Some advice or ideas about parenting are overly complicated, or sound great in theory but we can’t figure out how to transform the words that inspire us into our daily interactions with our child.
There is so much out there to wade through, and so a simple idea that makes complete sense and leads to tangible actions is a bit like striking gold. That’s how we see John Holt’s wise words,
“If I had to make a general rule for living and working with children, it might be this: be wary of saying or doing anything to a child that you would not do to another adult...”.
How perfect is that? It simultaneously reminds us that our children are as human as we are, and should be treated as such; and tells us how we can evaluate our way of responding to our child, and make changes if necessary.
Reach over and wipe an adult’s nose without any warning? No, we know we need consent to touch another adult, so let’s give our children the same respect - “your nose is runny, may I wipe it”?
‘Manhandle’ an adult into the position you want them in, pulling their arm, dragging them by the legs, or pulling them under the arms from behind”? No, you wouldn’t even dream of it. You’d point out where they need to be and allow them to move themselves. We can do the same with our child, or if they are going to need help, do it gently with words that precede any ‘handling’.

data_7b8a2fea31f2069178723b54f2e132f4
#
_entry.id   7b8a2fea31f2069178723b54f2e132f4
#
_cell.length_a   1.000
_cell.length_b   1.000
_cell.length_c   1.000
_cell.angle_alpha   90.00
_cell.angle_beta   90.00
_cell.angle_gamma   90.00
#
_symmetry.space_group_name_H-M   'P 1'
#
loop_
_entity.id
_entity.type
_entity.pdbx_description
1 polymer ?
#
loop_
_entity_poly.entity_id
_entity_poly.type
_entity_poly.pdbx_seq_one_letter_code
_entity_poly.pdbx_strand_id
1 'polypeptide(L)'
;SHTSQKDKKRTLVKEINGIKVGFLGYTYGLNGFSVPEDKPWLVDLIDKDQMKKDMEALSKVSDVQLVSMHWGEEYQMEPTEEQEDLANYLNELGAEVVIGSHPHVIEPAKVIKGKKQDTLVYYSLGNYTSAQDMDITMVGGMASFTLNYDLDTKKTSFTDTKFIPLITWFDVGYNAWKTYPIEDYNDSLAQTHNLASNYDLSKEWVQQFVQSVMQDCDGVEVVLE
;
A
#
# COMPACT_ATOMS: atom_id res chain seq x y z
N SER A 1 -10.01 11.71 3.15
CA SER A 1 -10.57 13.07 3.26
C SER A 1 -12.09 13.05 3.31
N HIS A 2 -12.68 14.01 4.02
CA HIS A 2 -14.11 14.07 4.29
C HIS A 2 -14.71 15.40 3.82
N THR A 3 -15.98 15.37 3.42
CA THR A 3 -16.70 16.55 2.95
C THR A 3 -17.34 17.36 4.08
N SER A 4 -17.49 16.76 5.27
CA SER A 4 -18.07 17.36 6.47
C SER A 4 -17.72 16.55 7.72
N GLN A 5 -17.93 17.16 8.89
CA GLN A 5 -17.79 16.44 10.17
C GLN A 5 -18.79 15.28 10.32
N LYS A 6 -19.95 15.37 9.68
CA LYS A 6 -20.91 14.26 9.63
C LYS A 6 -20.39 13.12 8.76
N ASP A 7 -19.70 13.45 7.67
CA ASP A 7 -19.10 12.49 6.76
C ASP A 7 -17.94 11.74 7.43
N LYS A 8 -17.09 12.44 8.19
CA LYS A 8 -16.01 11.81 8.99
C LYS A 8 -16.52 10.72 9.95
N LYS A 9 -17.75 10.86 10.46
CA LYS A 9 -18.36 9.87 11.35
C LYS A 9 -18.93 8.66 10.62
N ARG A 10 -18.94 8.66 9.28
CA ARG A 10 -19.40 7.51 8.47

Send an upset adult away to compose themselves before you’d engage with them, or ignore any of their outpourings of big emotions? Unlikely. We imagine you’d stay nearby, offer a gentle presence, read their cues as to what they needed. Let’s do the same with our children’s sadness and tantrums. Respond as we would an adult, person to person, not ignore them or banish them to ‘time out’.
Take something out of another adult’s hand because someone else was looking at it and you felt they needed to ‘share’? We’re yet to observe this amongst adults at a playgroup but absolutely see it happen to young children. Why? Why can’t we allow them to enjoy what they have, explore their own concepts of ownership and just not be a casualty of the ‘adult swoop in’?
We could go on and on with the ways children are treated that would not happen to adults. But it’s not more examples we need, it’s just to turn up our own awareness and keep John Holt’s advice in the front of our mind.
We can ask ourselves, “is this how I’d treat an adult”, when we are mid interaction and feel we’ve maybe gone astray. We can pause before responding and think about how would we be and what we’d say or do if this was another adult in front of us. We’ll become more fluent at it with practice and responding to our child as a full person, rather than ‘just a child’ will become our go-to approach.